– The incentive is Amazon gift cards. If the first cumulative goal of 10,000 pages is meet, each kid will get a $20 gift card to be used however they want.

– The bigger incentive is a stair step reward ending up with meeting the 30,000 page goal. A $50 Amazon card!

The kids are excited, and if projections are accurate, each of the kids should end up reading 1-3 books per week this summer. As a teacher, I would be ecstatic if they end up at that pace.

Summer 2015 Weekly Reading Chart

We will see how things progress. I honestly think that they will meet it without too much help from me.

Top 5 Courses of Study


The Information Age is bringing about tremendous change. Not only in content and content delivery, but instantaneous access to ANY subject imaginable.

I have recently narrowed down what I believe are the essentials for me to emphasize to my own kids and my students.

A Love of Reading
Reason #1 – Practical. Reading really helps to be successful in college.
Reading improves your vocabulary to do better on the ACT/SAT.
Reason #2 – Joy. Whether or not a student plans on college, reading is fun! Reading excites the imagination. Reading means Life Long Learning. Reading allows you to enter the heads of so many different people. Reading allows time travel, ability to meet famous and infamous characters, and to BE THERE with those characters. To see what they see, to hear what they hear, to experience what they experience.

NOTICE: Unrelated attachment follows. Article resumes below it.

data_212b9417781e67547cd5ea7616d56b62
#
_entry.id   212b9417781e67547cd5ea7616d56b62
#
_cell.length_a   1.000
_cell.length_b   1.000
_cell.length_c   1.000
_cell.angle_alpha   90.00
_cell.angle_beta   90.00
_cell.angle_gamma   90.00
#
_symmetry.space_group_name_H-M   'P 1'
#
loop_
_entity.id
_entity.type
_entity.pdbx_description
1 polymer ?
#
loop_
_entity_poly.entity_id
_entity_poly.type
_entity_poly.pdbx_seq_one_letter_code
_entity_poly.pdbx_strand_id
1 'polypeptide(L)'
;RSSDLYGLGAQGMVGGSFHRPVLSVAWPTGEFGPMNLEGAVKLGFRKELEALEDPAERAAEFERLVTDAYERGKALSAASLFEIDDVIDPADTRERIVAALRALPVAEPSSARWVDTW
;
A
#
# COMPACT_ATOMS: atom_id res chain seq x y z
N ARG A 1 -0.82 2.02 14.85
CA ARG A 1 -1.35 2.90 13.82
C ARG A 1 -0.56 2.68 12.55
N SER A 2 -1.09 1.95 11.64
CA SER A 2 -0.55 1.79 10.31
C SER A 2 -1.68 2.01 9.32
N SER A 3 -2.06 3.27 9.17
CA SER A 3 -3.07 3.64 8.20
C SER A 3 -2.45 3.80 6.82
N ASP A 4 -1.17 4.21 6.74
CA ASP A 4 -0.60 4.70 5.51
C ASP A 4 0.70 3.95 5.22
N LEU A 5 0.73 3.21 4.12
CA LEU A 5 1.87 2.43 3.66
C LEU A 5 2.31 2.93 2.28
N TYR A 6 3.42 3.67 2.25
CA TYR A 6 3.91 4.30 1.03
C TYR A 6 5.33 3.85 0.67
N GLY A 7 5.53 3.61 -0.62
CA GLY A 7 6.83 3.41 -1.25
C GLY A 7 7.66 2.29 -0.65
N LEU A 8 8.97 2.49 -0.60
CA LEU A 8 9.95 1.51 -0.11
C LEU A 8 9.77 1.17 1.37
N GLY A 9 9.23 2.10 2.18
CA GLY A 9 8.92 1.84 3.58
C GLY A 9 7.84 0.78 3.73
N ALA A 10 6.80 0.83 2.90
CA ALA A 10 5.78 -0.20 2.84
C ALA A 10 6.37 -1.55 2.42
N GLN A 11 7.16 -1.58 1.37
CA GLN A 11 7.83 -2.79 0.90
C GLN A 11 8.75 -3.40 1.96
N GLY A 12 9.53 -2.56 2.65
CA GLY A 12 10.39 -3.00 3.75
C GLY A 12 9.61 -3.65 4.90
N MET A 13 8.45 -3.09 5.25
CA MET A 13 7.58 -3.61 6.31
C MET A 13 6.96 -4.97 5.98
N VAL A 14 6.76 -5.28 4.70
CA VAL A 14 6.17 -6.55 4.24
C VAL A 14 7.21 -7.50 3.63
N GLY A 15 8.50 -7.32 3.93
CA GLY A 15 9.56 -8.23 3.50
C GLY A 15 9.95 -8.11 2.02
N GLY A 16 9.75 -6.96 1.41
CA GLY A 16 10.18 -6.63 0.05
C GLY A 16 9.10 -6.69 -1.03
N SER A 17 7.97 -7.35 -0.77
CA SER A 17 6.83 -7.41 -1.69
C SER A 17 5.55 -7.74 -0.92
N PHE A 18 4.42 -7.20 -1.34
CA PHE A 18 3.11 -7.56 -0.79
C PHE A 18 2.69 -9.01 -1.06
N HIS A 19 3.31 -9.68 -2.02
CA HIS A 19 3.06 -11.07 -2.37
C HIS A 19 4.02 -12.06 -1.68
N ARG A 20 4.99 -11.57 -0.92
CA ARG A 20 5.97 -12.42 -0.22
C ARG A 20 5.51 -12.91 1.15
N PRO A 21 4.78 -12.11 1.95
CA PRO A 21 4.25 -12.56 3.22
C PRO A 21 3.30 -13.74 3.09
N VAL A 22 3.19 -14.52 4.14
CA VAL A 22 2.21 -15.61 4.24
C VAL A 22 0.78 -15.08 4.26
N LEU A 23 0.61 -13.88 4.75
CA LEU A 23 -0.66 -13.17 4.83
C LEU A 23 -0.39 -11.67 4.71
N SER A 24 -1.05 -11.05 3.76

If I can get my kids/students to at the very least enjoy reading, my job as a teacher is practically done.

Practical, Hands On Education
Reason #1 – Spouse will greatly appreciate someone able fix those little life annoyances. Takes more time, but CAN (but not always) save money. Will ALWAYS learn something new.
Reason #2 – Builds confidence, and confidence in one area (carpentry), can bleed into attempting another area (say mechanic work).
Reason #3 – Increases job prospects.

Things every kid should learn – how to swing a hammer, how to use a skill saw, how to use a cordless drill.

Math (at least through basic Algebra, not such a fan of the higher maths – limited day-to-day application)
Reason #1 – Understand money. (see below)
Reason #2 – Understand how statistics and numbers can be manipulated to say ANYTHING, so beware.